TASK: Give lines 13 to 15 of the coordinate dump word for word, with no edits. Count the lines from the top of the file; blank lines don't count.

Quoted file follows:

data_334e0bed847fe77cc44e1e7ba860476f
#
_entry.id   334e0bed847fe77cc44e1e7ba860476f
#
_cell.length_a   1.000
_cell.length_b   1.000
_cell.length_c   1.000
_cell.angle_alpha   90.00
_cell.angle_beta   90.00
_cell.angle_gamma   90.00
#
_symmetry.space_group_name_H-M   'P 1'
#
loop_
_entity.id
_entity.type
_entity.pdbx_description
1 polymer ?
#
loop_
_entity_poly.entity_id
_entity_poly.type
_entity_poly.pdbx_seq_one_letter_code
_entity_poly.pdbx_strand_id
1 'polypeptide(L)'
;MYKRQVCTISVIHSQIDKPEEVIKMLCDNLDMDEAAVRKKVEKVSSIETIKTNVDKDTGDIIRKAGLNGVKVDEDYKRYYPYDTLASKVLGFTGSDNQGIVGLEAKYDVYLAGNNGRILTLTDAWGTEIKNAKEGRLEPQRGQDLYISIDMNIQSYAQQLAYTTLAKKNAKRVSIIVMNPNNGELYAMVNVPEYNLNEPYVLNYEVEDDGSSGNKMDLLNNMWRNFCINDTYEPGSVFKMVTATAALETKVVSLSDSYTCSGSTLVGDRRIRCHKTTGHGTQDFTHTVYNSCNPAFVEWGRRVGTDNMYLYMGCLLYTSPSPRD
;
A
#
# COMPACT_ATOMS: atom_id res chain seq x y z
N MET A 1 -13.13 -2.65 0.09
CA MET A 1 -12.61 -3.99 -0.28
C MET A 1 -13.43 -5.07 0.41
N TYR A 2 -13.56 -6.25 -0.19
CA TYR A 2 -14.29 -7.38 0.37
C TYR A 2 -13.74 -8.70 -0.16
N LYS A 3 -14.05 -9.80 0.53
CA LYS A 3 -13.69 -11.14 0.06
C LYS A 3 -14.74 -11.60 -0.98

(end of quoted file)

#
loop_
_entity.id